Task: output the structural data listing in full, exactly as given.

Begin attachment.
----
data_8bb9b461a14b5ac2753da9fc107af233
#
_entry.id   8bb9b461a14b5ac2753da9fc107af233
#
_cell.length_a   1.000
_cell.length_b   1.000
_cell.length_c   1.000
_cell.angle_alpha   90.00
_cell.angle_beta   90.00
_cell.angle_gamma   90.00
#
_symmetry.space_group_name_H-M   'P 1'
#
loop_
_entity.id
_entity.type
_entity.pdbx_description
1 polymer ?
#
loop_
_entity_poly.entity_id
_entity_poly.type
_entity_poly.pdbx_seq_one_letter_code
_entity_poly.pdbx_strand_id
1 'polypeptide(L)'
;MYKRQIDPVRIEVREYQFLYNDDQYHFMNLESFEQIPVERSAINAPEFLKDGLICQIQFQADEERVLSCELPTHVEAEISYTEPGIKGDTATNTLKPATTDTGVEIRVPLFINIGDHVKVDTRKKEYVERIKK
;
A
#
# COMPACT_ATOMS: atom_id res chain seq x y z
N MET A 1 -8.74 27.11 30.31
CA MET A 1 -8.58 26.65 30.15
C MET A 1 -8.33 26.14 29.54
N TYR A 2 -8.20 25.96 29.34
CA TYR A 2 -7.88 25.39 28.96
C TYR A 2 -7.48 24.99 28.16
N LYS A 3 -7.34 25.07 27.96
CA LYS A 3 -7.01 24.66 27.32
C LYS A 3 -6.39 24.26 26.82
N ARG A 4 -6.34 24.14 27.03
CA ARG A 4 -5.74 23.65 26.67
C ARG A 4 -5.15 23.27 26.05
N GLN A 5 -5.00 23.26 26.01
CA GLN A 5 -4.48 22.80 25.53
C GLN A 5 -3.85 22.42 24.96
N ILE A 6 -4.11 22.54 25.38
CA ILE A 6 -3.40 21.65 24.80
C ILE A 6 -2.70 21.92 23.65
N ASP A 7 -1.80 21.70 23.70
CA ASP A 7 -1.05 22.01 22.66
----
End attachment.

data_8bb9b461a14b5ac2753da9fc107af233
#
_entry.id   8bb9b461a14b5ac2753da9fc107af233
#
_cell.length_a   1.000
_cell.length_b   1.000
_cell.length_c   1.000
_cell.angle_alpha   90.00
_cell.angle_beta   90.00
_cell.angle_gamma   90.00
#
_symmetry.space_group_name_H-M   'P 1'
#
loop_
_entity.id
_entity.type
_entity.pdbx_description
1 polymer ?
#
loop_
_entity_poly.entity_id
_entity_poly.type
_entity_poly.pdbx_seq_one_letter_code
_entity_poly.pdbx_strand_id
1 'polypeptide(L)'
;MYKRQIDPVRIEVREYQFLYNDDQYHFMNLESFEQIPVERSAINAPEFLKDGLICQIQFQADEERVLSCELPTHVEAEISYTEPGIKGDTATNTLKPATTDTGVEIRVPLFINIGDHVKVDTRKKEYVERIKK
;
A
#
# COMPACT_ATOMS: atom_id res chain seq x y z
N MET A 1 -8.74 27.11 30.31
CA MET A 1 -8.58 26.65 30.15
C MET A 1 -8.33 26.14 29.54
N TYR A 2 -8.20 25.96 29.34
CA TYR A 2 -7.88 25.39 28.96
C TYR A 2 -7.48 24.99 28.16
N LYS A 3 -7.34 25.07 27.96
CA LYS A 3 -7.01 24.66 27.32
C LYS A 3 -6.39 24.26 26.82
N ARG A 4 -6.34 24.14 27.03
CA ARG A 4 -5.74 23.65 26.67
C ARG A 4 -5.15 23.27 26.05
N GLN A 5 -5.00 23.26 26.01
CA GLN A 5 -4.48 22.80 25.53
C GLN A 5 -3.85 22.42 24.96
N ILE A 6 -4.11 22.54 25.38
CA ILE A 6 -3.40 21.65 24.80
C ILE A 6 -2.70 21.92 23.65
N ASP A 7 -1.80 21.70 23.70
CA ASP A 7 -1.05 22.01 22.66